Tasmania NW Territory
Tasmania really turned it on with two days of mind-blowing action. A wild day for the first round at Temma was followed by an awe-inspiring day's action in storm-force winds and double mast-high surf at 'Back of Lighthouse' - simply the best competitive windsurfing ever seen.
Tasmania is located right in the “roaring fourties”, has the highest wind statistics in Australia and also compared to the other possible destinations of the southern hemisphere.
The coast is wild, waves get absolutely massive (up to 15 m swells recorded by wave buoys) and there are plenty of spots to choose from around Marrawah for any storm force direction.
- Air (Aug-Nov):
- Water (Aug-Nov):
Around Marrawah we’ll have plenty of options, according to the locals „too many to name them all – from sick reef breaks to beach breaks and reef/beach combos, which accomodate almost any wind direction sideshore...“ The top spot should be BOL (Back of Lighthouse), but depending on the wind direction, we can quickly move to one of the other 20 spots in the area.
Back of Lighthouse (BOL)
Located on the West Point peninsular, BOL is a likely choice in South West to West-South-West wind. Launching in a small cove allows access to a long, peeling point break (left-hander) that should see surf well over mast high in swells over 5 metres. Kelp , strong rips and savage rocks on the inside make for a challenging launch.
A series of reefs near Temma Harbour offer good side-shore (wind from right) options in North or North West wind directions. The access is good with plenty of grassy areas for the crew infrastructure and athletes to prepare their equipment. Having a harbour and slipways nearby aid the safety backup crew and provide further launching options for competitors in large surf conditions.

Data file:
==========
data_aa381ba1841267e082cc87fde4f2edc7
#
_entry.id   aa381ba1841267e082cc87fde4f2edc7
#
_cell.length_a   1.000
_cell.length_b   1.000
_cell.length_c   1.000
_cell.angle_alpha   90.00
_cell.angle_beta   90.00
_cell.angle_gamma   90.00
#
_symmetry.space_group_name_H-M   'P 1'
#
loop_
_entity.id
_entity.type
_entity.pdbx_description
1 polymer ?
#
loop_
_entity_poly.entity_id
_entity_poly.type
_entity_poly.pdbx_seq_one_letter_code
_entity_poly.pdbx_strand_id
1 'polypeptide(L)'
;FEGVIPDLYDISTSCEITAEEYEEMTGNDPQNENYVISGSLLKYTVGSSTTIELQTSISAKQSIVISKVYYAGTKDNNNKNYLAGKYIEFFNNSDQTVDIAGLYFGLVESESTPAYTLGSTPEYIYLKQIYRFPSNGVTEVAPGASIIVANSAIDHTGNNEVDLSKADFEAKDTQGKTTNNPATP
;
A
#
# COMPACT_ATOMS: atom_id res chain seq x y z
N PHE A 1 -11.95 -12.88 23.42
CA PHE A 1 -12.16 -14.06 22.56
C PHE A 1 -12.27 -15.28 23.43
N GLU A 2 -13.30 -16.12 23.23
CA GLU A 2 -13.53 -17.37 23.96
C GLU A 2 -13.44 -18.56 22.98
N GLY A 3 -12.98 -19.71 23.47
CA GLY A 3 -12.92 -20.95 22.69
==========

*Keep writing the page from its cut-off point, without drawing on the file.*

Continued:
Weather is unstable in Tasmania. Winter period is rich of rain. Climate has similarities with west coast of France. The strong west circulation gives a good chance of gale force winds between SW and NW in wintertime.
Storm force winds are possible in relation to a passing cold front of direction influence of a strong low. During southern hemisphere spring (October, November) risk of gales slowly decreases, but remain possible.
With a huge amount of free fetch from directions between NW, W, SW, S, SE, E, NE there’s plenty of space to build op high seas and swell. Highest waves are expected from SW, W and NW, because this is wind direction which is most commonly associated with a crossing storm low.
- windy: „roaring fourties“
- massive waves: some of the biggest waves in the world!
- best option of southern hemisphere locations
- plenty of spot options with x-shore conditions
- no evacuations expected
- temperatures ok
- travelling time on the edge
- southern hemisphere storms weaker from October / November